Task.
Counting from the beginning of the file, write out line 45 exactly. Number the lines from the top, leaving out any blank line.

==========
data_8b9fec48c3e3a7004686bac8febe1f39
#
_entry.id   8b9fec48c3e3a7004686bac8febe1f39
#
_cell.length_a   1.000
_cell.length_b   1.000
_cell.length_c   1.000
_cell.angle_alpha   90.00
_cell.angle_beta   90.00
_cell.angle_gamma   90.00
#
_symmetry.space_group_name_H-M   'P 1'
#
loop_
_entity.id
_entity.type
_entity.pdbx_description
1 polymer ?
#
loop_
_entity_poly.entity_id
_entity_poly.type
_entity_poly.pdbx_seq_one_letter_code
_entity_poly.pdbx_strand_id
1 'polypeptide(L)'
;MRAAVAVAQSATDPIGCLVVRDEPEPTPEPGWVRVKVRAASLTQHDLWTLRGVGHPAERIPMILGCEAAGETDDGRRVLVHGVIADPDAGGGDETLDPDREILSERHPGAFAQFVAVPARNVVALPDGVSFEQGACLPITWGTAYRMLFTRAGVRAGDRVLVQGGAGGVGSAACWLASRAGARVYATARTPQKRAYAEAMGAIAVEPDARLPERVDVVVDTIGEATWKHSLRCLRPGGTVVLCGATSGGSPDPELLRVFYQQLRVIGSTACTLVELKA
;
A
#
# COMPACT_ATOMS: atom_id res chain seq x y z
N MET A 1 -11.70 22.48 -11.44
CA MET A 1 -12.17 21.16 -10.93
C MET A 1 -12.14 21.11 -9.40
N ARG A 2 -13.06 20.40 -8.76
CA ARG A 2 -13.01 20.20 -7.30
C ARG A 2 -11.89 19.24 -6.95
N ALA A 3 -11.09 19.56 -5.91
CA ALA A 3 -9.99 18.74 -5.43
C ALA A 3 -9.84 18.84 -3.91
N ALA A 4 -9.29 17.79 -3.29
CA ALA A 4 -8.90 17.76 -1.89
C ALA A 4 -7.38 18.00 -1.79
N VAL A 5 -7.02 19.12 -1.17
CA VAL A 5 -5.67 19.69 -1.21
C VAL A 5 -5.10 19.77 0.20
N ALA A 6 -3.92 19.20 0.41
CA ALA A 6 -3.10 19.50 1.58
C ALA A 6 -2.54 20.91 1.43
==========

C VAL A 5 -5.10 19.77 0.20